hollande came into office. it did not. part of the reason was that françois hollande is someone who is tempted to try to spend france's way out of its woes, whereby at the same time, angela merkel, her mantra is really budgetary discipline. numeral eating of mines there. something has changed, though, and that is that the social democrats are now part of angela merkel's coalition, more or less the same kind of people as françois hollande's. we will have to see if the aim to kickstart the motor of europe succeeds. >> thank you very much. >> the new coalition government in germany has many things on its agenda. one of them is plans to continue the changeover to renewable
energy. >> germany is a world leader in the use of green energy, and at already had plans to reform the surcharges levied to pay for a sustainable energy mix in the future. the main problem is that some do not have to foot that bill. next year, german industry will benefit from a rebate worth five billion euros. >> the european union has waded into the controversy, saying the exemption may be unfair. >> bad news from brussels for energy-hungry german industry. 2000 firms are exempted from paying the hefty surcharge on the power they use. the european commission says that may distort competition. >> we are not investigating the support for the nobles. the main focus is the reduction for energy intensive companies of the surcharge that serves to fund renewables. >> it's not only power guzzling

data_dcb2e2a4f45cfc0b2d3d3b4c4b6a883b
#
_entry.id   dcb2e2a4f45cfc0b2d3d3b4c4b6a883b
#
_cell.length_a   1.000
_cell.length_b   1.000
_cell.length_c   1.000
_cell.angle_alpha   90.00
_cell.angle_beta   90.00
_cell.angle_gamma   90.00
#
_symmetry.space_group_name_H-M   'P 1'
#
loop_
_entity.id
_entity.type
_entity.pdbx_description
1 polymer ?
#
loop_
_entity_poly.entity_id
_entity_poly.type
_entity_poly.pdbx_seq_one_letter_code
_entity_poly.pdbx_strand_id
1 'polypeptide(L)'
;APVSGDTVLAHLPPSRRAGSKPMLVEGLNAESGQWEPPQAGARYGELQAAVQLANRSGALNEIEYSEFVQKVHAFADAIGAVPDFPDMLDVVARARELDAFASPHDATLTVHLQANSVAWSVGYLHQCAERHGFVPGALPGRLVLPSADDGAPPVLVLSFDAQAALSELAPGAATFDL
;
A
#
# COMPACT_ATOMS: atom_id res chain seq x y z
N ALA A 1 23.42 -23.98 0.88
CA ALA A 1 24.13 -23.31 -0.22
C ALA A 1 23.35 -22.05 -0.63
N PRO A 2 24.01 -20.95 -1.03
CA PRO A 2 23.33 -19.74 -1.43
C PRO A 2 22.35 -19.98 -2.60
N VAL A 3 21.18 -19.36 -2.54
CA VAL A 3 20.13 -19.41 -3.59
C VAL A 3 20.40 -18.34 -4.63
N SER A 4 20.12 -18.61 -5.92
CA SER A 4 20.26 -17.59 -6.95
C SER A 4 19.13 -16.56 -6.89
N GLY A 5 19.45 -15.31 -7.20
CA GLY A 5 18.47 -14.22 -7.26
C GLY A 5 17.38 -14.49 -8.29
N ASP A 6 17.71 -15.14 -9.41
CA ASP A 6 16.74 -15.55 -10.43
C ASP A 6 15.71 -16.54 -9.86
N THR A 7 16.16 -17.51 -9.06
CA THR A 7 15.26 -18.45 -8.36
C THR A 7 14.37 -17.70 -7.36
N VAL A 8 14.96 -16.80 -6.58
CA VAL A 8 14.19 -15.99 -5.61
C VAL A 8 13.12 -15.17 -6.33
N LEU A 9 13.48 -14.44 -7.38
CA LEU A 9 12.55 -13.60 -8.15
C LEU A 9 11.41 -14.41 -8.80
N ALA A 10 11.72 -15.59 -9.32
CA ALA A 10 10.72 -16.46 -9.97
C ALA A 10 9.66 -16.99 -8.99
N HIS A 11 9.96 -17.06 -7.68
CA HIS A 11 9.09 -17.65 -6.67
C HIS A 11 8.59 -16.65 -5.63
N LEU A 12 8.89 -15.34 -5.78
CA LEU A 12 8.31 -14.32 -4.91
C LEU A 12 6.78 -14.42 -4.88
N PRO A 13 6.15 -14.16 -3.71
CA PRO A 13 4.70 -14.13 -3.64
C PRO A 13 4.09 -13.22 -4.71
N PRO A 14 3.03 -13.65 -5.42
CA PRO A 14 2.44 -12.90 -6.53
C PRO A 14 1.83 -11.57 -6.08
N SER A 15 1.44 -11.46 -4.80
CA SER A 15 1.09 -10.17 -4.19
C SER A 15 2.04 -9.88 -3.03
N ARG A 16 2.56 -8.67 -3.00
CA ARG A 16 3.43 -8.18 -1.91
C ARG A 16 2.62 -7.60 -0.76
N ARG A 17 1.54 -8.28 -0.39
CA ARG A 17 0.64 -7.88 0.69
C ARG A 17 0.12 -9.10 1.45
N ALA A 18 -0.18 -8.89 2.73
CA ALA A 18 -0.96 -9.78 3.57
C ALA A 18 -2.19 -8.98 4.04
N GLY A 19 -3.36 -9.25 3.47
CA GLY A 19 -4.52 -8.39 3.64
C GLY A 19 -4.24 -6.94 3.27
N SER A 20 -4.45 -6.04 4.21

concerns. breweries and average was also pay a knockdown price for power. the european commission is not against germany's green energy law in principle. it says some parts are justified. on his first full day on the job, germany's new energy minister said brussels was overstepping the mark. >> the commission is meddling in an area where there is no eu harmonization, using competition pools to interfere in national energy policy. >> it may be bad news for german industry, but berlin accepts things have to change. the coalition was planning to reform law early next year anyway. >> euro zone finance ministers say they have made progress toward creating a banking union that would police banks and tackle the problems. >> they appear to have agreed on one pillar of that banking union, which is how to wind down
failing banks. there has also been consensus on how to shield ordinary depositors. >> in the future, european banks will have to guarantee private savings of up to 100,000 euros. it's a small but significant step towards an eu banking union. europe's finance ministers are now closer than ever to a deal on what is arguably the biggest european project since the euro -- a banking union. >> we have the supervisory body. we have the deposit guarantee, and we have a framework for widening up thanks that fail. we have created an essential enhancement to the currency union, a banking union. it will mean greater stability and provide better protection for citizens. >> the goal is to strengthen international confidence in the euro and europe's financial institutions and to keep taxpayers from footing the billl if banks fail. the idea is that banks will be